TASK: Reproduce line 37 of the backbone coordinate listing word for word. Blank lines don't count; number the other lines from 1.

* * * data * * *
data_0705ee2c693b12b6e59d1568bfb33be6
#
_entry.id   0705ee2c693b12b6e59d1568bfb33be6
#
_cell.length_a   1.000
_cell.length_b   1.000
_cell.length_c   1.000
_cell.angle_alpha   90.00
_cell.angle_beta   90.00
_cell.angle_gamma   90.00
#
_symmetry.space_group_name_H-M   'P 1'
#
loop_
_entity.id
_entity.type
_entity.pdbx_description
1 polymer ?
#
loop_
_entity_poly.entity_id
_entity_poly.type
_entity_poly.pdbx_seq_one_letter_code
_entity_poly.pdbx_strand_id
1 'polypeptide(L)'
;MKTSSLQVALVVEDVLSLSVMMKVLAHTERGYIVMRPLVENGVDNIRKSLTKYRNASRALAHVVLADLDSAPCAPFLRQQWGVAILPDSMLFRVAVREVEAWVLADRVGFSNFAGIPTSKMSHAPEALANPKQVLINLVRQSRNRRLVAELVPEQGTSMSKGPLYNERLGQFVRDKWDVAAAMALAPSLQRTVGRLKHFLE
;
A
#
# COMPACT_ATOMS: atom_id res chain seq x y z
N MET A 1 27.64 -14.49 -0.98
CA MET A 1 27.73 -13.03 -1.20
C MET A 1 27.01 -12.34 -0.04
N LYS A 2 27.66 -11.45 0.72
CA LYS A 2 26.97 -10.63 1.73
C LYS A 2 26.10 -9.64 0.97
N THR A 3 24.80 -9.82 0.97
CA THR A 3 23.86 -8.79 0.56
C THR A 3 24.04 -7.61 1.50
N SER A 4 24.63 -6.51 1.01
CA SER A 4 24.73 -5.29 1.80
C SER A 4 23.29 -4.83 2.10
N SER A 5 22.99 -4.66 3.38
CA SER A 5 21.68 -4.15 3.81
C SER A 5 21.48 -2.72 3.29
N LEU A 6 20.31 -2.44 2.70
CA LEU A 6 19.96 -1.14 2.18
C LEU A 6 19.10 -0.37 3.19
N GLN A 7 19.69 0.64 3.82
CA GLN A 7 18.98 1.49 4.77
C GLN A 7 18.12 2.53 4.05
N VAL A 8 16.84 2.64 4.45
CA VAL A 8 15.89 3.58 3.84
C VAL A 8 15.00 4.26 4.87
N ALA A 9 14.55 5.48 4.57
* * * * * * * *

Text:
N THR A 3 24.80 -9.82 0.97